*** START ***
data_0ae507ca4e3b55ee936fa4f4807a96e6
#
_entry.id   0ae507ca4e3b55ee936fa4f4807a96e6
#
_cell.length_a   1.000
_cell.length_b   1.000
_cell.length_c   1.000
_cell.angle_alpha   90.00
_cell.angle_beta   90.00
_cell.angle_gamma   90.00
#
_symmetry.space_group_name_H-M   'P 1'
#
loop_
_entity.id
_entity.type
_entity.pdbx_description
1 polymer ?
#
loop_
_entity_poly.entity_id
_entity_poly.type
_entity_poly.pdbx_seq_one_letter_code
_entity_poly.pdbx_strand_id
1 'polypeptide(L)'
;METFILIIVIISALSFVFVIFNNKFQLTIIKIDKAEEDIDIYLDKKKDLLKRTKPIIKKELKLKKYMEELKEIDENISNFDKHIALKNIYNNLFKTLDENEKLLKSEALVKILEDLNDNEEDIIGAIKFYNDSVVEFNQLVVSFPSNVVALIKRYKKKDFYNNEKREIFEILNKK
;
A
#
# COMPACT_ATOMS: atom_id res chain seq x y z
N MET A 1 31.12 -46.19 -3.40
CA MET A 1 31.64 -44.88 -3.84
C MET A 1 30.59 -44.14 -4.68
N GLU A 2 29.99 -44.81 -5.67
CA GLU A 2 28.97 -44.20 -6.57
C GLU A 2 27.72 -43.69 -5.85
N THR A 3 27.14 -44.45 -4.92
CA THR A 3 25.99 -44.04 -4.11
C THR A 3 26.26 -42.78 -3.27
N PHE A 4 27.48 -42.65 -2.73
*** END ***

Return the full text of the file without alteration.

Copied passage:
data_0ae507ca4e3b55ee936fa4f4807a96e6
#
_entry.id   0ae507ca4e3b55ee936fa4f4807a96e6
#
_cell.length_a   1.000
_cell.length_b   1.000
_cell.length_c   1.000
_cell.angle_alpha   90.00
_cell.angle_beta   90.00
_cell.angle_gamma   90.00
#
_symmetry.space_group_name_H-M   'P 1'
#
loop_
_entity.id
_entity.type
_entity.pdbx_description
1 polymer ?
#
loop_
_entity_poly.entity_id
_entity_poly.type
_entity_poly.pdbx_seq_one_letter_code
_entity_poly.pdbx_strand_id
1 'polypeptide(L)'
;METFILIIVIISALSFVFVIFNNKFQLTIIKIDKAEEDIDIYLDKKKDLLKRTKPIIKKELKLKKYMEELKEIDENISNFDKHIALKNIYNNLFKTLDENEKLLKSEALVKILEDLNDNEEDIIGAIKFYNDSVVEFNQLVVSFPSNVVALIKRYKKKDFYNNEKREIFEILNKK
;
A
#
# COMPACT_ATOMS: atom_id res chain seq x y z
N MET A 1 31.12 -46.19 -3.40
CA MET A 1 31.64 -44.88 -3.84
C MET A 1 30.59 -44.14 -4.68
N GLU A 2 29.99 -44.81 -5.67
CA GLU A 2 28.97 -44.20 -6.57
C GLU A 2 27.72 -43.69 -5.85
N THR A 3 27.14 -44.45 -4.92
CA THR A 3 25.99 -44.04 -4.11
C THR A 3 26.26 -42.78 -3.27
N PHE A 4 27.48 -42.65 -2.73